Food Deserts


Prince Charles Visits D.C. Urban Farm — Next Time, Also Do ‘The Dougie?’

Just days after the royal wedding, England’s Prince Charles visited D.C.’s largest urban farm.

Prince Charles, a sustainable agriculture advocate, visited Ledroit Park’s Common Good City Farm Tuesday as part of his D.C. trip. WAMU’s Courtney Collins reports that:

Common Good City Farm is a farm and education center that grows food for low-income Washington D.C. residents and encourages members of the community to volunteer.

Amanda Formica works at the farm every Tuesday and thinks Prince Charles is a fitting ambassador for sustainability.

“England is way ahead of the U.S. as far as its commitment to sustainability and global warming and creating green spaces,” says Formica.

Courtesy of: Courtney Collins

Prince Charles took time out of his farm tour to visit with community members standing outside the wooden fence.

Urban farming is cropping up throughout the city; just last month non-profit Bread for the City began work on “the largest” rooftop vegetable garden in the District.

Are these efforts the answer to D.C.’s food deserts? The mission behind most of them is to educate people on sustainable food and healthy eating, quite important points to make, but they can’t literally feed everyone in a food desert. Rather, advocates say such efforts help foster a more accessible conversation around these topics. Bread for the City communications development associate Greg Bloom has said about his group’s garden that:

All too often the question of food sustainability and environmental sustainability, it’s actually a really elitist conversation in that the people who are talking about it are the ones with the resources to experiment and buy high-end produce. We don’t think it has to be that way…. And it’s important for us to create at least one space for that.

Common Good City Farm is another space for that, as well.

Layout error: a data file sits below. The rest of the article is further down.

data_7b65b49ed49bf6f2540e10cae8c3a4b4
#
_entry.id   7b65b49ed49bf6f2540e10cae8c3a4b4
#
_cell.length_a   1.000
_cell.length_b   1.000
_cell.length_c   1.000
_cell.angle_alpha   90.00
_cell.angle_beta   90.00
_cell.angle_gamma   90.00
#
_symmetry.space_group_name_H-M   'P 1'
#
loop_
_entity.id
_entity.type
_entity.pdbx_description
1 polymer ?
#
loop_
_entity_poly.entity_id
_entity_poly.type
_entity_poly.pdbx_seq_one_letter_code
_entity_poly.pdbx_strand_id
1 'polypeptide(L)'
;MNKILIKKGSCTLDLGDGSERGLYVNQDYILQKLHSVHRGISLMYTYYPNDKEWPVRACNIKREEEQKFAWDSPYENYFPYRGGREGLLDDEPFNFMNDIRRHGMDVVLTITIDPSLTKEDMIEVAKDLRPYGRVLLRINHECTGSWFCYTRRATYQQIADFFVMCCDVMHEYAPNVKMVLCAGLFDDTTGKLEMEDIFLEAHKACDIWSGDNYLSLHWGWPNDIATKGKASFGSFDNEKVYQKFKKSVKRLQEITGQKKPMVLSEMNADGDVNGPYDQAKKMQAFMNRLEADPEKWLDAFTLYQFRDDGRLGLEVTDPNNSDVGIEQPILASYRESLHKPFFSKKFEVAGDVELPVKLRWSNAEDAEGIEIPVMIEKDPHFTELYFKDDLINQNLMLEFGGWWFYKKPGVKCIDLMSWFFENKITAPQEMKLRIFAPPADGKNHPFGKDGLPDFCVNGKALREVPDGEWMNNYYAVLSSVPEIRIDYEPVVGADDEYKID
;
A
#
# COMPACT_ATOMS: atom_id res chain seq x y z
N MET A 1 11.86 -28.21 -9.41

As we noted before, there are exercise deserts in D.C., too. So although Prince Charles highlighting sustainable agriculture is important, perhaps next time he can also encourage exercise — may we suggest replicating First Lady Michelle Obama leading middle schoolers in doing “The Dougie?”

Mapping D.C.’s Food Deserts

The U.S. Department of Agriculture released its online food desert locator this week, and a look at D.C. highlights some grim realities that we know all too well about.

The data explores food deserts (low-income areas with poor access to grocery stores) by Census tracts, which are geographic areas. About 18,000 D.C. residents live in food deserts, where there are also high concentrations of children. In one such food desert, 39 percent of residents are children. And although Prince George’s County (D.C.’s Ward 9?) has more food deserts, D.C.’s deserts have higher concentrations of children. In fact, only two food desert Census tracts in all of Maryland and Virginia have higher concentrations of children than any of  D.C.’s food deserts: Norfolk, Va. and Anne Arundel, Md.


The pink areas are food deserts. In D.C., they are all located in Wards 5, 7 and 8.

But this map doesn’t tell the full story, as food is just one piece in the health puzzle. Kavitha Cardoza explained to my fellow DCentric blogger Anna John that the District also has exercise deserts. Violence and the perception of violence creates environments in which children and adults are less likely to go outside, walk, bike and generally be active.

Take a look at the food deserts from all of D.C., Maryland and Virginia here:

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Walmart: Bringing Groceries to a Desert Near You

Flickr: Ratterrell

Bananas at Walmart.

Over at the City Paper, Lydia DePillis tallies another hash mark for the pro-Walmart contingent:

Count another one who thinks Walmart won’t be all bad: Office of Planning Director Harriet Tregoning. At a D.C. Building Industry Association event at the National Press Club last night, she pointed out that the city still has food deserts, and that the super-retailer was going into several of them with smaller-format stores that will sell a lot of food. “I’m getting a lot of pushback, a lot of brouhaha, about these stores,” she said. “But you know, they’re bringing groceries.”

At the same time, Tregoning emphasized the need for national tenants to bend to the needs of the surrounding area. “We expect you to build something that fits,” she said. “We can’t expect a suburban store to work in our neighborhoods.” She also extolled the virtues of local retail, and wants to work with the smaller independent stores to “up their game” so they can compete with the incoming giants.